Non-anaesthetic nitrous oxide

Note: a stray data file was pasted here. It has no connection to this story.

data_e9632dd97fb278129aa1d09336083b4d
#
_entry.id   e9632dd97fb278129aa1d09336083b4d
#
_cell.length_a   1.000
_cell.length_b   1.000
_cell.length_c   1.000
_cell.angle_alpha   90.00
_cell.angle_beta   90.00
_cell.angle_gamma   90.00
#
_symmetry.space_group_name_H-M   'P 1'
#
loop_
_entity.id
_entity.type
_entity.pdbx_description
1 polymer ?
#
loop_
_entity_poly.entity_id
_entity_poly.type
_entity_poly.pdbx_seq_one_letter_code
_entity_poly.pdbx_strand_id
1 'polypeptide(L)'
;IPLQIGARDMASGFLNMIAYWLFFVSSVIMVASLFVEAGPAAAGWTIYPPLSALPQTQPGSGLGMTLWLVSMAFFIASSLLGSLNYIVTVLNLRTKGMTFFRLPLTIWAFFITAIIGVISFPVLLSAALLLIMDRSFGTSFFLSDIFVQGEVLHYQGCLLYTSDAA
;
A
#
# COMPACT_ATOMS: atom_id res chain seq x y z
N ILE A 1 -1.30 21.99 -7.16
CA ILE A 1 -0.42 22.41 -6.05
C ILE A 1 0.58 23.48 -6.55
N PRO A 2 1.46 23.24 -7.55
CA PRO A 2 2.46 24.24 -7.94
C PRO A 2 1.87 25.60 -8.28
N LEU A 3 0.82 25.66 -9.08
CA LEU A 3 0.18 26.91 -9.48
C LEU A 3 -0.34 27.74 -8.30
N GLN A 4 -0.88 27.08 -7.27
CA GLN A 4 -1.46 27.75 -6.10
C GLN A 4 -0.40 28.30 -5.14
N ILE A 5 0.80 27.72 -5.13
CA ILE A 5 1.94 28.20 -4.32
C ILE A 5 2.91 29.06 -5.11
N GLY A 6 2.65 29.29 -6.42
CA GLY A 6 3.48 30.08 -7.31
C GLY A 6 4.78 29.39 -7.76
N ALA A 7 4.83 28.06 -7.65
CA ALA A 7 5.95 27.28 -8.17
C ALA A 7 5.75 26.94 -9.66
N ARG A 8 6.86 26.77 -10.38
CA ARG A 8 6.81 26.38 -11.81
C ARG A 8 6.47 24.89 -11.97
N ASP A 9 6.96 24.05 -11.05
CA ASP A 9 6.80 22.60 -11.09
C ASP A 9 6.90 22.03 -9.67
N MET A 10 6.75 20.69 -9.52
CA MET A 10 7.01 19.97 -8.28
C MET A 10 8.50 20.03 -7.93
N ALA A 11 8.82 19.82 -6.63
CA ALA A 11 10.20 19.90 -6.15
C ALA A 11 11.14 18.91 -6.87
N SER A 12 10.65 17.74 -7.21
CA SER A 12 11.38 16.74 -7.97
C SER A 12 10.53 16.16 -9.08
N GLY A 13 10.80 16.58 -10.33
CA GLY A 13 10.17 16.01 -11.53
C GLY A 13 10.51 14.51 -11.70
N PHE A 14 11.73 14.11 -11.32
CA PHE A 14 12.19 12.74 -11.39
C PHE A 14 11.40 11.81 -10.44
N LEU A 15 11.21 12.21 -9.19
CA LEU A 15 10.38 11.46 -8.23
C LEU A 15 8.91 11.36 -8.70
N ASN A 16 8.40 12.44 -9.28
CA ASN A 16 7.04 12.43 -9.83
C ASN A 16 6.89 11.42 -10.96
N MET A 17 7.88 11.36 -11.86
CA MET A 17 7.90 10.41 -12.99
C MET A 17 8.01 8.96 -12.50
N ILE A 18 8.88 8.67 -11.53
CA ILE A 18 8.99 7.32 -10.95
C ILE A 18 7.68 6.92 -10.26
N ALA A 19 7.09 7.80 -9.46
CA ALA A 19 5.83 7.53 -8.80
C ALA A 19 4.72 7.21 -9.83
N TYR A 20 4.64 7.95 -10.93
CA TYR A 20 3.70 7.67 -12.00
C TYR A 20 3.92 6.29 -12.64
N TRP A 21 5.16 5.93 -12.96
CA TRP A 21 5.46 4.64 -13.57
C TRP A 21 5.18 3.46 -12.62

Most doctors and medical practitioners regard nitrous oxide as an anaesthetic gas only, although they are usually aware that non-anaesthetic nitrous oxide has a wide usage for reducing anxiety and pain during childbirth. However, for more than sixty years, dental practitioners have used non-anaesthetic nitrous oxide as a means of relaxing their patients and reducing the pain of dental procedures. In most painful dental procedures non-anaesthetic nitrous oxide is supplemented with local anaesthetic injections to control pain. Non-anaesthetic nitrous oxide so used has an unsurpassed safety record of over one-hundred and fifty years. There are few if any other medical agents that have such a history of effective and safe use. A major advantage of using non-anaesthetic nitrous oxide is that the doctor or dentist is able to get a relaxed patient who does not mind receiving an injection of local anaesthetic for pain control. Most importantly, the patient is fully conscious throughout the administration of non-anaesthetic nitrous oxide. Because the patient is fully conscious, none of the precautions needed for anaesthesia are required. No expensive monitoring equipment such as oxymeters or electro-cardiographs are needed, nor does the patient have to fast before receiving non-anaesthetic nitrous oxide. Non-anaesthetic nitrous oxide should always be given with the correct specialised equipment. Such equipment is readily available from various commercial suppliers. Probably the best known equipment is the MDM nitrous oxide analgesia machine made by Matrx by Porter and supplied in southern Africa by Sedatek. Sedatek specialises in all equipment related to the use of non-anaesthetic nitrous oxide. Non-anaesthetic nitrous oxide can only be used legally by medical and dental professionals including nurses with valid registration with their respective councils or registering authority. Only such registered medical professionals are permitted to use gas mixtures of non-anaesthetic for medical and dental patients. In order to use the technique of non-anaesthetic nitrous oxide correctly it is essential that registered health-care professionals undergo hands-on training and obtain the necessary and linked theoretical knowledge (for details contact Professor Gillman: see below). Non-anaesthetic nitrous oxide has been used in South Africa, Europe and USA for treating acute substance abuse withdrawal very successfully and this work is backed up by a large volume of scientific publications in leading peer-reviewed medical journals including a Cochrane review.
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